For learning new languages I would have them roleplaying the whole thing, finding someone who'd be willing to teach them and spending a decent amount of time actually learning the language while other characters might be doing other stuff in the meantime (courting their lover, working for wealth, searching for information related to their personal histories...).

This way they can learn actively without spending those precious history steps on something they could have gotten for one point at character creation. If you want to link it to their wits rating, you could say that they need to spend studying the language 6 minus wits points sessions per language (at least 1, at most 4).

You could also combine this method with some tiers, like learning a new language only grants the ability to speak It, reading and writing could need extra effort or being literate, having ranks on scholarship or/and having certain advantages (university, lyceum, etc).

I mean this for thean languages. I agree that completely alien languages such as crescent, ifri or whatever the natives of the New World speak would be much harder.

Harliquinn Whit...
Harliquinn Whiteshadow's picture

Here is how we plan to handle it in our group:

1) You start with Native Language (Literate), Thean, and Wits # of other Languages (Not automatically literate, see below)

2) Linguist works as is but without the "Even the dead ones" clause (Gives you basically 6 other languages)

3) 1 Rank in Scholarship makes you Literate (Read/write) in any languages you have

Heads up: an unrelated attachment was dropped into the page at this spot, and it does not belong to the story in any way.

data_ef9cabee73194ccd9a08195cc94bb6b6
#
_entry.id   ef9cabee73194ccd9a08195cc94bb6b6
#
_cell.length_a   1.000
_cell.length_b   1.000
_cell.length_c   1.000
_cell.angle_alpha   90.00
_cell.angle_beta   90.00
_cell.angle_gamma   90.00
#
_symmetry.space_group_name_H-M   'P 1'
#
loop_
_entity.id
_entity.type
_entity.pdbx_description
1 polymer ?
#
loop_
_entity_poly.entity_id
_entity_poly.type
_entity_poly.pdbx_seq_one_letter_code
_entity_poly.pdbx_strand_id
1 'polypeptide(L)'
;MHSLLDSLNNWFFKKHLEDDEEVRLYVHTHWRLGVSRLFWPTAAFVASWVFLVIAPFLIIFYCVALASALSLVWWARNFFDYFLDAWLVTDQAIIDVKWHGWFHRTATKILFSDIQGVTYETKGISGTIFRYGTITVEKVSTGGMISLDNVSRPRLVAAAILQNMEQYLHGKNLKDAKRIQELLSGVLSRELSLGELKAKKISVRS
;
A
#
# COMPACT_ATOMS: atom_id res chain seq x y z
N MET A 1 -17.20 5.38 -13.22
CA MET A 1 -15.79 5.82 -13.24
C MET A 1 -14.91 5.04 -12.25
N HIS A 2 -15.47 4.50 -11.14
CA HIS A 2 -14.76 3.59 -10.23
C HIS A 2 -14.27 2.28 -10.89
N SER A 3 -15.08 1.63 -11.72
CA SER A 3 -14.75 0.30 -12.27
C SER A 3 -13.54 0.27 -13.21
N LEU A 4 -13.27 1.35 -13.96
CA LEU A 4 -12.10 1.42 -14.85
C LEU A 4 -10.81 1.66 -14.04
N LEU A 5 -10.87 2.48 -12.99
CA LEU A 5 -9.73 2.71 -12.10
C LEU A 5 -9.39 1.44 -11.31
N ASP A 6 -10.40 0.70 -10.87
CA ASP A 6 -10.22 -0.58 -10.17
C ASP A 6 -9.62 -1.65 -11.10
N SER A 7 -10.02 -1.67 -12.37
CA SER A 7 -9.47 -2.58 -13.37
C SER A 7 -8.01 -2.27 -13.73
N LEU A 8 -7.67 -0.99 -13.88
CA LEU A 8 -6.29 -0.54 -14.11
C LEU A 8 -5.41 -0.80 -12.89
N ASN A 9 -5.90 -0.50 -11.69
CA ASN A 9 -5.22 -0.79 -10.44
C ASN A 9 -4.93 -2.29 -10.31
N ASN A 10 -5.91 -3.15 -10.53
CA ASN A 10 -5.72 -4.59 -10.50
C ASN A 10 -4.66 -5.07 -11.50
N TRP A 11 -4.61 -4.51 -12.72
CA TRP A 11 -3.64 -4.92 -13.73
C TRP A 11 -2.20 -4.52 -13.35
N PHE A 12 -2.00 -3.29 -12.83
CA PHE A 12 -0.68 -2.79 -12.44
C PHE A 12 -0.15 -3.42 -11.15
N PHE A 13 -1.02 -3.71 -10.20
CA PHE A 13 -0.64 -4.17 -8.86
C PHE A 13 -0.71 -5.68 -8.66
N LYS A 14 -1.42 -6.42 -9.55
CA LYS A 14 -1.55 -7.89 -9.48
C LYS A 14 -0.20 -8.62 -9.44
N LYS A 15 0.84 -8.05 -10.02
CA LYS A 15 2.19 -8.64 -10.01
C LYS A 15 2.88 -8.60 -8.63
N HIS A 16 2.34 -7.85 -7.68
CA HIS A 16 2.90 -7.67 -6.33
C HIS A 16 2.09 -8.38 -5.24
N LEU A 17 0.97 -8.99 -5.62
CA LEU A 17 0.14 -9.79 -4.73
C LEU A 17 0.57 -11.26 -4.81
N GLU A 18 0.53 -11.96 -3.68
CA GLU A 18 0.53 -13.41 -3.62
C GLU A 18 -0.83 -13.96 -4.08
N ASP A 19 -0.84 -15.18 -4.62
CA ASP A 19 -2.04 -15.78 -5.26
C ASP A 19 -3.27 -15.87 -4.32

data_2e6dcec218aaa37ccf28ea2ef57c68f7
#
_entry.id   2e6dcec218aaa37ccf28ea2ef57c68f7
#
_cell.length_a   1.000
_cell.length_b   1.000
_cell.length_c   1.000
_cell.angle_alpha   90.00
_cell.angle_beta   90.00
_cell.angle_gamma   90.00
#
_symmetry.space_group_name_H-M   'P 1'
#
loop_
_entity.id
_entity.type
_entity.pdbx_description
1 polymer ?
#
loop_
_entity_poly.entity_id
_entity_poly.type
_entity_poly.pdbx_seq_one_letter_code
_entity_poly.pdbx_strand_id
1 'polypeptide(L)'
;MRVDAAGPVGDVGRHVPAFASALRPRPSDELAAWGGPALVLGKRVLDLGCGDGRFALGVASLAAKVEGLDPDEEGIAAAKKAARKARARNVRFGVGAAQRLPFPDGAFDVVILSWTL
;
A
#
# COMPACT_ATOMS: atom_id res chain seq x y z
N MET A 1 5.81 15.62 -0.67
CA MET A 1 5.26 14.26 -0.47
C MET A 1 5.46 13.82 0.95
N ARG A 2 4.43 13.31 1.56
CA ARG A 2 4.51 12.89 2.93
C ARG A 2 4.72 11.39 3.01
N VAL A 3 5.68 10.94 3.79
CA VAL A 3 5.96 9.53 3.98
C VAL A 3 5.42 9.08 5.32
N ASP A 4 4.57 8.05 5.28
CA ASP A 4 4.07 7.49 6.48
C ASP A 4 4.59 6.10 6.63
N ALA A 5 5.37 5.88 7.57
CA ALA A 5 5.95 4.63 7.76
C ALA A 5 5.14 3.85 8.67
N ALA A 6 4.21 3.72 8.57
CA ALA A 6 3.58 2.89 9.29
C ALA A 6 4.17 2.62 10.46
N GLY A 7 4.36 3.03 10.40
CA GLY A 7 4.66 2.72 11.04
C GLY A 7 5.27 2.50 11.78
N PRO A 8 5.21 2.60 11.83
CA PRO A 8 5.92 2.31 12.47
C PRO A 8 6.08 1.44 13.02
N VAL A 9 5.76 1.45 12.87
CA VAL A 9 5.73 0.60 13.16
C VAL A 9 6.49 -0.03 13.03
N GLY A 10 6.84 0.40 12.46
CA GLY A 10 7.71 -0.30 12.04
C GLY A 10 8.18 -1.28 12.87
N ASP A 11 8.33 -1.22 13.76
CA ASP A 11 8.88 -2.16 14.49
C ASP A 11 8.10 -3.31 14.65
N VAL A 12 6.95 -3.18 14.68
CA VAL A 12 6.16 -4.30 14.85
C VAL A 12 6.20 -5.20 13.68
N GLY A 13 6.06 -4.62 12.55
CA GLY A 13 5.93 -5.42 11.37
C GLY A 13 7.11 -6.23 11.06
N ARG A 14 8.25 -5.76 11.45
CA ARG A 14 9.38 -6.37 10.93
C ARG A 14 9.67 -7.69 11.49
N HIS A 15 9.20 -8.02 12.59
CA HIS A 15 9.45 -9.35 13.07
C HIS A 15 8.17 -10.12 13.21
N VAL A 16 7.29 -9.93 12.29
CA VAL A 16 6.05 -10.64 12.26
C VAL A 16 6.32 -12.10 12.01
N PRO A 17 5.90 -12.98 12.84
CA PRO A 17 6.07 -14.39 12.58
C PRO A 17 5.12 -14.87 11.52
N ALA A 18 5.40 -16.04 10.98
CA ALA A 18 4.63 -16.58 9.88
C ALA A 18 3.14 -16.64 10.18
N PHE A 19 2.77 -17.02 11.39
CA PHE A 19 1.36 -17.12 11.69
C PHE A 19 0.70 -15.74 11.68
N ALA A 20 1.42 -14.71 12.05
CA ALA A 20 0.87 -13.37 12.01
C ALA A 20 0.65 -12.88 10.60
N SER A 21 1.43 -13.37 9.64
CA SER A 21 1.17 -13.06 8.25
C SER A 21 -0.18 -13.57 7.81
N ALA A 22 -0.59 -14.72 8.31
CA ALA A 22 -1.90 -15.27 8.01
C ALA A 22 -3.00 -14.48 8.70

4) New languages the characters uncover or encounter can be learned at 1-pt Advantage each after encountering

Donovan Morningfire
Donovan Morningfire's picture

So some interesting thoughts on how to approach this since last time I checked the thread.

I think the core problem comes down to the Linguist Advantage being incredibly broad as well as incredibly cheap at a single point.  Of course, given what I read over at reddit from Mike Curry, it was very much a design intent that languages not be as much of a thing in this version of 7th Sea (something I presumed at the outset, but nice to have it confirmed).  Though part of me wonders if at any point the notion of a Linguistics skill ever came up; that might be one way to handle it, using the concepts I discussed above regarding Scholarship but instead be applied to a seperate skill, though maybe called Fluency instead of Linguistics.  Granted, still has the core problem of the Linguist Advantage as written being the mechanically superior option after play has started, unless as discussed you make Linguist only available at character creation.

I'm generally loathe to reprice Linguist so that it costs more, though one possible option might be to change it in two ways.  First, that it's an Advantage you can take multiple times (like Reputation) and second that each time a Hero takes it, they gain additional languages equal to their Wits, and can choose "dead" languages if they so wish.  Granted, the setting material is kind of vague on just how many "dead" languages their are, apart from the Syrenth which I feel no PCs should really be fluent in.  Might just be easiest to take Harliquinn's suggestion and drop the "dead" part of what languages are known, and add in that the Hero can pick up basic fluency with new, unfamiliar languages with greater ease.